Wells Fargo may be too big to keep customers happy
Malcolm Berko September 30, 2011 3:38PM
Updated: September 30, 2011 3:41PM
Dear Mr. Berko: I own 75 shares of Wells Fargo that I bought earlier this year at $33.60. It’s now $24. Should I buy another 75 shares at the current price, or should I sell the stock? Or do you think that its takeover of Wachovia, where I bank, will give Wells Fargo good reason to run back to my purchase price?
I really liked Wachovia because it was such a nice and easy place to do business. I hope the change to Wells Fargo will be a good one.
WE, Gainesville, Fla.
Dear WE: Ouch. I’m so sorry. Wachovia used to be such a nice bank. Now, you’ve got Wells Fargo (WFC-$25.63), a bank too bloody big, with its 6,987 offices, $1.3 trillion in assets, 407,000 employees and 50,000 vice presidents. WFC is so big that an e-mail sent from its San Francisco home office takes about 31 minutes to reach your Gainesville branch, even though it’s going downhill.
There’s a rule that I follow: When my bank gets taken over by a larger bank, it’s time to change banks. And you may soon discover WFC slamming you with niggling changes, fees and charges that are sure to make your blood boil: a $3 monthly fee (plus usual charges) on your debit card; the elimination of your debit rewards program; a new monthly fee for credit cards; a surcharge on your checking account that could cost you an average of $25 a month; and replacement checkbooks that may cost you $25. Management is also considering a $6 monthly charge to send your statements via mail, a $7 charge to print a copy of a check you wrote, and $3.50 if you need to use the branch’s toilet facilities.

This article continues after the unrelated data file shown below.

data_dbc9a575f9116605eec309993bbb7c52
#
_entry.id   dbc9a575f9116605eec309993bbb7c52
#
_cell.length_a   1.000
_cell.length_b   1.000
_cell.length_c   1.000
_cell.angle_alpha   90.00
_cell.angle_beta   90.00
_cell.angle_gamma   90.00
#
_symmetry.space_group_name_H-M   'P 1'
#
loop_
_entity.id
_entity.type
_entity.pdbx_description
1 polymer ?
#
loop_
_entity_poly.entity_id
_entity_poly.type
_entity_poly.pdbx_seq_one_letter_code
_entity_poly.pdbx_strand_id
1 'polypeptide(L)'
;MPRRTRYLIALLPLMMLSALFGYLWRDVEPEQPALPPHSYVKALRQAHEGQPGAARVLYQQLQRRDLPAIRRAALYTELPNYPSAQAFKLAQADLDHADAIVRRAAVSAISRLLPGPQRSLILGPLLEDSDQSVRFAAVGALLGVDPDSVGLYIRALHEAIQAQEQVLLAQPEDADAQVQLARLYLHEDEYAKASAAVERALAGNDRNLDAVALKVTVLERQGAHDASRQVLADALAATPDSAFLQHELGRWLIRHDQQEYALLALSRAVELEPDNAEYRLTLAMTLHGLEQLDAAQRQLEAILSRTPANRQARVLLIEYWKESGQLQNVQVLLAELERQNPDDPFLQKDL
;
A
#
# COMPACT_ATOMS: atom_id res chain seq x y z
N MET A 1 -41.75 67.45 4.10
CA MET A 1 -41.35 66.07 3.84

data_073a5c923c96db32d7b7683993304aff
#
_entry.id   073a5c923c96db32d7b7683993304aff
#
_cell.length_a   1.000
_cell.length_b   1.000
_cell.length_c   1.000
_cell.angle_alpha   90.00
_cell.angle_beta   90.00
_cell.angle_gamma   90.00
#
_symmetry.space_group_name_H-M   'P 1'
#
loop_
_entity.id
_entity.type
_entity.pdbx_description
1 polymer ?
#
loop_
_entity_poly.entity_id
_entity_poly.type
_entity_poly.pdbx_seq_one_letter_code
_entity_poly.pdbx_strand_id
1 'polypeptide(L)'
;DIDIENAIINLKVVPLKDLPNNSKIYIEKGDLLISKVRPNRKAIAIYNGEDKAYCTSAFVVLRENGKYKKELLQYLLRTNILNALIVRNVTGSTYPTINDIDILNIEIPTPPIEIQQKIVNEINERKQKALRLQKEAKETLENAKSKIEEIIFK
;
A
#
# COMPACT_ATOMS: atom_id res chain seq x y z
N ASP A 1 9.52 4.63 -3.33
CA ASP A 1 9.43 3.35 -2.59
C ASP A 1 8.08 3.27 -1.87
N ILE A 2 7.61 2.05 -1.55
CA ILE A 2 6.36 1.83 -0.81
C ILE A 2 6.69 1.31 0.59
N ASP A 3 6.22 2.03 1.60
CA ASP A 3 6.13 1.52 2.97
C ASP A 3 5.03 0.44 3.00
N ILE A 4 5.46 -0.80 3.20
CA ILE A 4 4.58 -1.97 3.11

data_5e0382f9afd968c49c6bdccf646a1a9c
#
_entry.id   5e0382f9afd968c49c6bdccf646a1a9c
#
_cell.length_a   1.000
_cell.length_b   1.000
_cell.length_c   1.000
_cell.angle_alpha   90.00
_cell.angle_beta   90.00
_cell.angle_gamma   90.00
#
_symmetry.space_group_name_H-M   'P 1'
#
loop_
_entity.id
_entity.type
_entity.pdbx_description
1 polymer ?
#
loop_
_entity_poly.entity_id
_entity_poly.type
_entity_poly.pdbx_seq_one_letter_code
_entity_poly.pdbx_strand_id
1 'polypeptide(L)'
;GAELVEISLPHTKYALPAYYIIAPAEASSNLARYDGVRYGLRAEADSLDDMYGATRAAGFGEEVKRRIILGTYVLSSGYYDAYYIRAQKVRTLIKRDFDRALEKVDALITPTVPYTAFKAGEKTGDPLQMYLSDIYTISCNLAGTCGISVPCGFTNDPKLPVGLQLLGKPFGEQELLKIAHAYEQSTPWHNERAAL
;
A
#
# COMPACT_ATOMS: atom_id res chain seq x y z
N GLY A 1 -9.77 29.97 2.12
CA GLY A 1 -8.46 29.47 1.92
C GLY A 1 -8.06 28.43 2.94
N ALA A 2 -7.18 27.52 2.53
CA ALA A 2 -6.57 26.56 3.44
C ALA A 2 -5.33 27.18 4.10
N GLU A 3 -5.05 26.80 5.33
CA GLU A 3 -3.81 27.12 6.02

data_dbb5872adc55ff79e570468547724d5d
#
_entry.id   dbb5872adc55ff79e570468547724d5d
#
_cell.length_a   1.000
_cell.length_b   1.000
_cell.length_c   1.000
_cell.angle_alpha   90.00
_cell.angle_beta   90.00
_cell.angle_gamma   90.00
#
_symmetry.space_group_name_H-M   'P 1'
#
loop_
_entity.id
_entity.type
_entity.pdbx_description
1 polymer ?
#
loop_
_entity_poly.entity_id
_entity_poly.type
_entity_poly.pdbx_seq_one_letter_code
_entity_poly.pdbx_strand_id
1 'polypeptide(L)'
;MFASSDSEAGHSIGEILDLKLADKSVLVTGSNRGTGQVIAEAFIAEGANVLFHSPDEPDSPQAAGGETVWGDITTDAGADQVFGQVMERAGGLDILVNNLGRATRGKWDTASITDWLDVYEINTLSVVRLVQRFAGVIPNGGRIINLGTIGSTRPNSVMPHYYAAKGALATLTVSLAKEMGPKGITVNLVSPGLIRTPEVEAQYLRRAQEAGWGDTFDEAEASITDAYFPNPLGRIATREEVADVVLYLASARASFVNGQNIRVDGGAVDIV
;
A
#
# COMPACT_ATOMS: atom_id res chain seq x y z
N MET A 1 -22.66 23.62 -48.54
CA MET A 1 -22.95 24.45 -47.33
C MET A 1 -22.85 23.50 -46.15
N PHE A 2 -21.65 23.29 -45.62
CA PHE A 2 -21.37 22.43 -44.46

Wells Fargo has a mandate to make money. Wall Street wants WFC to have higher revenues and stock prices every year while investors demand annual increases in earnings and dividends. And if WFC fails to produce, CEO John G. Stumpf (who made $17 million last year) and all the little Stumpfniks under him could be replaced. And if Stumpf and his Stumpfniks don’t increase loan volume, fail to increase trading profits, can’t increase their derivative business, and are unable to make more money speculating in currency futures or commodity transactions or gouging credit and debit card customers, they may get sacked.
So now might be the time to move your account to one of the customer-friendly credit unions in Gainesville. You’ll get better money market rates, friendlier checking account service and an all-around more positive banking experience — with the same level of federal insurance on your deposits.
So move your account and sell your WFC shares. I know Wall Street has a high $47 target price on WFC, but I think the Street is smoking dope. The Street expects 2011 earnings to come in at $3.05, but I think those idiots are in denial. I know that Goldman Sachs, Citigroup, UBS, Merrill Lynch, Oppenheimer and others have strong “buy” ratings on WFC, but I think those lads have brain damage; they all had that “buy” rating in place when WFC was $34. And I know that the 10 top mutual funds own half a billion shares of WFC, but I think those fund managers suffer from dementia.
I believe WFC’s enormous trading profits in currency futures; commodities (oil, gas, gold, copper, natural gas); derivatives; equities; municipal and corporate bonds; mortgages; treasuries; and underwritings will be greatly disappointing. And I think WFC is now trying to figure out which of its 400,000 employees it can pink-slip to mitigate the impact on declining earnings.
I think it’s going to be a very long wait ‘til WFC returns to your $33.60 purchase price.
Please address your financial questions to Malcolm Berko, P.O. Box 8303, Largo, FL 33775, or e-mail him at email@example.com.